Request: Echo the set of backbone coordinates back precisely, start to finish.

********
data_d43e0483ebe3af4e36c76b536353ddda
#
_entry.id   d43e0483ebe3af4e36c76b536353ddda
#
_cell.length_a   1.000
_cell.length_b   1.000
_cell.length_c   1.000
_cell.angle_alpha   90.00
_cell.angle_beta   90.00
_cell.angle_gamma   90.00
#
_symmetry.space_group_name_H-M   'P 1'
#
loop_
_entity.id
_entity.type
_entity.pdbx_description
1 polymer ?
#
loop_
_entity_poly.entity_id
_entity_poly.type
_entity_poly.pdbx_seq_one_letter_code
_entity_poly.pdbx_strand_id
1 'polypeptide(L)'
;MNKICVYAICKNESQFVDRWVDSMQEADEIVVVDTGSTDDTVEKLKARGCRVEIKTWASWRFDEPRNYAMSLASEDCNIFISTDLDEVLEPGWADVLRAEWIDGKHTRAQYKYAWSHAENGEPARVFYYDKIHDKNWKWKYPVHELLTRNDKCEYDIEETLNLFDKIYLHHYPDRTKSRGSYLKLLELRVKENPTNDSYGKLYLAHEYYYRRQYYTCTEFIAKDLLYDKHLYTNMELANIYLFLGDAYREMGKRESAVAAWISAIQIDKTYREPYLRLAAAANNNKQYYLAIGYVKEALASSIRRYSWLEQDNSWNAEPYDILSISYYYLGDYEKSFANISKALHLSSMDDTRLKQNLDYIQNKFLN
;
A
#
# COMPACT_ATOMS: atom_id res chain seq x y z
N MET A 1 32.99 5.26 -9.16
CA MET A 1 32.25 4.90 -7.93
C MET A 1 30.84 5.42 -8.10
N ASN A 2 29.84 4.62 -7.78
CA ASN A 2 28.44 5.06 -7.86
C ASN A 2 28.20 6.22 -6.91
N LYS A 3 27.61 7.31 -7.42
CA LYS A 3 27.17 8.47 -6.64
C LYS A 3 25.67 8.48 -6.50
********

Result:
data_d43e0483ebe3af4e36c76b536353ddda
#
_entry.id   d43e0483ebe3af4e36c76b536353ddda
#
_cell.length_a   1.000
_cell.length_b   1.000
_cell.length_c   1.000
_cell.angle_alpha   90.00
_cell.angle_beta   90.00
_cell.angle_gamma   90.00
#
_symmetry.space_group_name_H-M   'P 1'
#
loop_
_entity.id
_entity.type
_entity.pdbx_description
1 polymer ?
#
loop_
_entity_poly.entity_id
_entity_poly.type
_entity_poly.pdbx_seq_one_letter_code
_entity_poly.pdbx_strand_id
1 'polypeptide(L)'
;MNKICVYAICKNESQFVDRWVDSMQEADEIVVVDTGSTDDTVEKLKARGCRVEIKTWASWRFDEPRNYAMSLASEDCNIFISTDLDEVLEPGWADVLRAEWIDGKHTRAQYKYAWSHAENGEPARVFYYDKIHDKNWKWKYPVHELLTRNDKCEYDIEETLNLFDKIYLHHYPDRTKSRGSYLKLLELRVKENPTNDSYGKLYLAHEYYYRRQYYTCTEFIAKDLLYDKHLYTNMELANIYLFLGDAYREMGKRESAVAAWISAIQIDKTYREPYLRLAAAANNNKQYYLAIGYVKEALASSIRRYSWLEQDNSWNAEPYDILSISYYYLGDYEKSFANISKALHLSSMDDTRLKQNLDYIQNKFLN
;
A
#
# COMPACT_ATOMS: atom_id res chain seq x y z
N MET A 1 32.99 5.26 -9.16
CA MET A 1 32.25 4.90 -7.93
C MET A 1 30.84 5.42 -8.10
N ASN A 2 29.84 4.62 -7.78
CA ASN A 2 28.44 5.06 -7.86
C ASN A 2 28.20 6.22 -6.91
N LYS A 3 27.61 7.31 -7.42
CA LYS A 3 27.17 8.47 -6.64
C LYS A 3 25.67 8.48 -6.50